‘Tis the time of year when the kids are sent home with schoolwork, report cards, supplies, and anything else that may have been lingering in their desk or locker. (Hopefully you do not find a nasty, fuzzy green sandwich in your child’s backpack like I did one year. At least I think it was a sandwich?…)
Perhaps I should back up a wee bit… My children come home from school with papers in their backpack on a daily basis. These are forms, weekly correspondences, school newsletters, hot lunch papers and whatever other notices that we need to be informed about. I try to go through these papers as soon as they enter my home otherwise the paperwork can pile up VERY quickly; especially because I have more than one child plus my own mail and work stuff to deal with. The best thing to do is make an action pile for things that need to be looked at and dealt with soon. Another pile for the papers that you need but don’t need to be processed right away. A final pile will be the papers that need to be saved and filed. Here is a more detailed description of the categories of papers that can be placed in a temporary file or pile.
- Take Action/Sign – this file is for forms that need to be signed, permission slips that need to be returned, teacher requests, PTA announcements, and flyers about events that need to be added to your calendar.
- Short-Term Storage – this file is for forms or information that you don’t need to keep forever but will need to refer to at some point in the near future. For example: information on an upcoming field trip that includes a list of what your child is to bring or a flyer on an upcoming school event.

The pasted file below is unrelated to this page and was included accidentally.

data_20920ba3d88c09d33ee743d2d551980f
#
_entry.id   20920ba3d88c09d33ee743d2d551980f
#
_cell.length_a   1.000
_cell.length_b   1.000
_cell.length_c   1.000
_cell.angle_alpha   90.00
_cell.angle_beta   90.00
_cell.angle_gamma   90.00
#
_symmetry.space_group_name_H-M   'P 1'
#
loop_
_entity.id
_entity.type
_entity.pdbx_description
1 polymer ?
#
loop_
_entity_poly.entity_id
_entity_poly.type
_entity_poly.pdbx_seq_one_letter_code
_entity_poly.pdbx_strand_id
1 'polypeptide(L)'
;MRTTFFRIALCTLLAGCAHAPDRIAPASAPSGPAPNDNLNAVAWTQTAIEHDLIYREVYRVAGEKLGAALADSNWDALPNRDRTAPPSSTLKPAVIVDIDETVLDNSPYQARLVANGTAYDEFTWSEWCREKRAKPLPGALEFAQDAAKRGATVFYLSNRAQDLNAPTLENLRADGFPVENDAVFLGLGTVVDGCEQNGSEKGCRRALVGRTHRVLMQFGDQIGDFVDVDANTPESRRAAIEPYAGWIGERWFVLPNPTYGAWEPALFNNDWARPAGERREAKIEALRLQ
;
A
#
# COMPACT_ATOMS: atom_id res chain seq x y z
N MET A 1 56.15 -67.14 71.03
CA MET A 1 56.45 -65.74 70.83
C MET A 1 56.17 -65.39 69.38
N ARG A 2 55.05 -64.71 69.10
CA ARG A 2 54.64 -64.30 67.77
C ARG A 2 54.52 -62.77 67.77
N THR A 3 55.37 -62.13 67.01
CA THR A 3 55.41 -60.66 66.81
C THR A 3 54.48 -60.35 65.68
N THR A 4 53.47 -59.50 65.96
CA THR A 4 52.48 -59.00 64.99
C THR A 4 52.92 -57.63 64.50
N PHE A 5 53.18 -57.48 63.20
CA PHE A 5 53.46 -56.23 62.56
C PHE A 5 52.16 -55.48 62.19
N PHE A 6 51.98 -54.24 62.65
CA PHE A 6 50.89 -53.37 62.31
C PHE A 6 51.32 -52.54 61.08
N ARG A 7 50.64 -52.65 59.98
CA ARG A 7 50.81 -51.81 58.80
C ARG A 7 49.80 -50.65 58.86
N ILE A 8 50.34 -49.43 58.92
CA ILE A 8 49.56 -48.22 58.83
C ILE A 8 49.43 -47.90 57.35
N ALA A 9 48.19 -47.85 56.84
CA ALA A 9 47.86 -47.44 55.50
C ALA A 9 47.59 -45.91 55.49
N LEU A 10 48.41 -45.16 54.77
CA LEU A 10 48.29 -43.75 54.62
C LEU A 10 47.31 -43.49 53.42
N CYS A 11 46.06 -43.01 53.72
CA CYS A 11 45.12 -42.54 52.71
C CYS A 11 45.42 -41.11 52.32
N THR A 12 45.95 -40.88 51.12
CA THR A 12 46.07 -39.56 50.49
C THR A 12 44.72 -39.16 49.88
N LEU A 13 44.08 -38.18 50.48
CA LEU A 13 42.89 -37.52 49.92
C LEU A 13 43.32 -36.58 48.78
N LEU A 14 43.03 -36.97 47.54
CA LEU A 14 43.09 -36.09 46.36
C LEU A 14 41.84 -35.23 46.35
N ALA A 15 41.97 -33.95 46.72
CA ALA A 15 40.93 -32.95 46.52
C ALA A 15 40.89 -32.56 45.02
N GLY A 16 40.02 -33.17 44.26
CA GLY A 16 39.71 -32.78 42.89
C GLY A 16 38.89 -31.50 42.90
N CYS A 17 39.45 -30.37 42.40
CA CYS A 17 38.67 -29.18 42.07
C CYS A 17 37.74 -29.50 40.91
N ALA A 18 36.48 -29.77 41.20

- One per child labeled with the child’s name – this file is for each child’s special papers, progress reports, test scores, awards, certificates, or programs from sports, school plays or musical events.
So now the year is coming to an end and all of the action and short term papers have been dealt with. Now you are left with the keepers or the special papers that you and your child want. What do you do with them?
Here’s what I do…
Below is an example of storage that I bought for my daughter. It is a cute file box that has built in dividers. It actually has 12 for each month of the year. I will use one per year until grade 12; it works out great! And it was only about $15. As you can see in the bottom photo, I put the report cards on the top, then special certificates or awards, schoolwork, memory book and then the favorite art pieces.
I am sure some of you are wondering how it will all fit in there? The key is, every time your child brings home a bunch of artwork, lay them out on the floor and have them choose their favorites. If they want to keep absolutely everything, encourage them to choose their very best ones and take a picture of the others. They may or may not ever look at that photo but keep it for a while just in case.
So far this way of organizing everything is working out fantastically. I have 4 years in there. She does have a few items that do not fit in there and I do not stress about it. That stuff is in a really large envelope beside this box.
Find what works for you and your child. Some people use those plastic totes or hanging files in a box. Some people like to scrapbook while others may want to utilize a binder. It is just one of those things that you have to play with and have fun!